i think her philosophy is actually about individualism vs. collectivism, exceptionalism vs mediocrity, more than wealth and privilege vs poverty. she actually portrayed some wealthy people as absolute asshats. it’s not about that.

        • Thumb up 1

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          It’s not just about that, but that’s the logical consequence of her ideology. Big evil government and parasites don’t let atlases to rise above the masses. Elitism always comes in pair with “wealthism”.

          And a fact Rand betrayed her own philosophy (but as a hypocrite she tried to hide that fact) when she was in need shows how childish and detached from life this way of thinking is.

      • Thumb up 4

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        Yeah I also feel like for some people it’s maybe one of only a few books they’ve read, though? Or at least of a few Big Important Books they’ve read, like, some people just don’t read much after high school and so it kind of stops there. So . . . maybe still kind of damning, but in a different and more benign way? seems like the other, more charitable interpretation.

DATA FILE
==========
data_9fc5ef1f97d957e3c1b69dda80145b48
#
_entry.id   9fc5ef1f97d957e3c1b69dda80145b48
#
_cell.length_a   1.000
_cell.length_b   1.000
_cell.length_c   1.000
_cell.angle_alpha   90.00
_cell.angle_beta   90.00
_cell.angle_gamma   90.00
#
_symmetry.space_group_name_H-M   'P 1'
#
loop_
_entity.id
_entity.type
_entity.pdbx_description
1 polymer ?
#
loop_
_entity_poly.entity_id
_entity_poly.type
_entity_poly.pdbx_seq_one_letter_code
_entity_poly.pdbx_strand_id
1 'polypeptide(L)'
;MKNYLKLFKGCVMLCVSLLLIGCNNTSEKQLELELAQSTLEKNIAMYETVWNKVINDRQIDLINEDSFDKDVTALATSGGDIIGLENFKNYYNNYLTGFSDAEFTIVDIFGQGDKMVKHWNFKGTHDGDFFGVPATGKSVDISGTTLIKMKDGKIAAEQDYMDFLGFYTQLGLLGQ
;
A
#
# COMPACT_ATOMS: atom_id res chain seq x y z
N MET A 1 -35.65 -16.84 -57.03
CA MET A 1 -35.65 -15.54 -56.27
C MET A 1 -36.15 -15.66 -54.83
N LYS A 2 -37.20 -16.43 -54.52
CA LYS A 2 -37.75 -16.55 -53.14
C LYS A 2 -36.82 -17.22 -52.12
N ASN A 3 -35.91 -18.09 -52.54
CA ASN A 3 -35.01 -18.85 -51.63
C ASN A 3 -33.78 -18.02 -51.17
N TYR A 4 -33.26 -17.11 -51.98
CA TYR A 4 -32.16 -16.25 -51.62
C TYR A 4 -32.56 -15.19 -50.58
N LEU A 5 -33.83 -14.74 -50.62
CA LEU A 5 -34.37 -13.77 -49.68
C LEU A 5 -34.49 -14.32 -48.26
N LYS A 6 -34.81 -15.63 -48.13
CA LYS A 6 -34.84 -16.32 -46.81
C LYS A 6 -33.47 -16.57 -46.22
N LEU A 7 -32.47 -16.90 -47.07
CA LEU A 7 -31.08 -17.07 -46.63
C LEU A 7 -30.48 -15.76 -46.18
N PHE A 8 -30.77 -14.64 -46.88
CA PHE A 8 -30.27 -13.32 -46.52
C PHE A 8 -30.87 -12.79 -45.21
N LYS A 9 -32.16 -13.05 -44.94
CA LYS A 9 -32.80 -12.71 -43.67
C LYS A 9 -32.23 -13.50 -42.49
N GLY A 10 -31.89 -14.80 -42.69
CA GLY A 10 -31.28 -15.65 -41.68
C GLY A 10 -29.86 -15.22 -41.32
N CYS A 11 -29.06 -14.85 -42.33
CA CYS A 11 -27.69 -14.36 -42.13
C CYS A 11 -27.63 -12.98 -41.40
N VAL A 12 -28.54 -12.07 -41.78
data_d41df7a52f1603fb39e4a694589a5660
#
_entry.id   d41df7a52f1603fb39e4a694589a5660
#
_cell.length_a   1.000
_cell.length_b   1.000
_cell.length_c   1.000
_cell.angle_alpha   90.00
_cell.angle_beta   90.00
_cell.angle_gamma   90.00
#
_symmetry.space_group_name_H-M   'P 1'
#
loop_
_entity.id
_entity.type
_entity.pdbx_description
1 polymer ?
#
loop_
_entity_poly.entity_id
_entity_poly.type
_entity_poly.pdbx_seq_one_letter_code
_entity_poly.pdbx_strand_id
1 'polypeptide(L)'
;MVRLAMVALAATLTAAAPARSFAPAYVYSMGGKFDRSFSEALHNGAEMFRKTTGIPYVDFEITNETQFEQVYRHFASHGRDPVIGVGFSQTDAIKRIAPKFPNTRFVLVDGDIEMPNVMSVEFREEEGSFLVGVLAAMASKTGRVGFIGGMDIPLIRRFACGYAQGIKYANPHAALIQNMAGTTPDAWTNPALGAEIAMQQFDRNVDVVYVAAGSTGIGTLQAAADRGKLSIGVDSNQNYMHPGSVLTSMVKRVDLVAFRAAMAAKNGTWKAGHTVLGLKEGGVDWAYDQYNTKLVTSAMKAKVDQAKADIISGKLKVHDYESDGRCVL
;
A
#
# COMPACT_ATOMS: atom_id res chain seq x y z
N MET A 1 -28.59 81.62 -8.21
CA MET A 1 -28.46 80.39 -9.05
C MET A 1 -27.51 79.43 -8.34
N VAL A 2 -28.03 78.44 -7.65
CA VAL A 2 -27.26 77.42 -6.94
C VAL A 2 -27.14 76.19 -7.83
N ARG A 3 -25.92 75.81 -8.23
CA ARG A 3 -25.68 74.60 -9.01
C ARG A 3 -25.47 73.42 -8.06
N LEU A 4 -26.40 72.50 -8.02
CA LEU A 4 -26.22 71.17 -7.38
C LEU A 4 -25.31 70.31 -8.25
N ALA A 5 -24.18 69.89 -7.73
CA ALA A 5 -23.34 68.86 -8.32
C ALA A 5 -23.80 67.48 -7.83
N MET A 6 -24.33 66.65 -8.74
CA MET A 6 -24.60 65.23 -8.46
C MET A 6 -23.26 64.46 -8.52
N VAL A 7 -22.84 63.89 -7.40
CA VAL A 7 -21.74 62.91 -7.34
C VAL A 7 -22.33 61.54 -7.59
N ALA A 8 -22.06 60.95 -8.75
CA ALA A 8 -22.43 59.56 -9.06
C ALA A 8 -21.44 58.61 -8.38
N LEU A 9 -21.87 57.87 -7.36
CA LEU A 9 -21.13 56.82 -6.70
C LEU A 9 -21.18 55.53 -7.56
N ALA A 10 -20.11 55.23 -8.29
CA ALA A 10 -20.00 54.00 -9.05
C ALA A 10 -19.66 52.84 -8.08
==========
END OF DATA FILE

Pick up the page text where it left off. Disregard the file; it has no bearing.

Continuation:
• Thumb up 6

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      Ditto. I thought, like, everybody read that at 17, was like ‘OH HEY THIS MAKES SENSE’ and then realized that they, you know, like people.

      Re: objectivism, where’s the “this is crazy” picture when you need it?

    • Thumb up 3

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      The scene in Dirty Dancing when Robbie gives Baby a copy of The Fountainhead and tells her “some people count and some people don’t” – that’s the moment you know that preaching the gospel of Ayn Rand is just … well… yikes.

      • Thumb up 1

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        haha I was about to post that, but you beat me to it. I’ve always loved how that movie uses an Ayn Rand book to tell you everything you need to know about that guy.

        So, yeah, “Atlas Shrugged” as best book ever is something of a red flag.

        Takes all sorts, I suppose.

  1. Thumb up 12

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    So tired of the self-righteous “I’m doing it for the good of the community” bullshit so many cast members across multiple seasons declare. This must be some PR crap Showtime has trained them to say. Who the hell are they kidding? You’re doing it to serve your oversized ego and your bank account. Get real! Same as IFC. It’s fucking insulting, quite frankly.

  2. Thumb up 24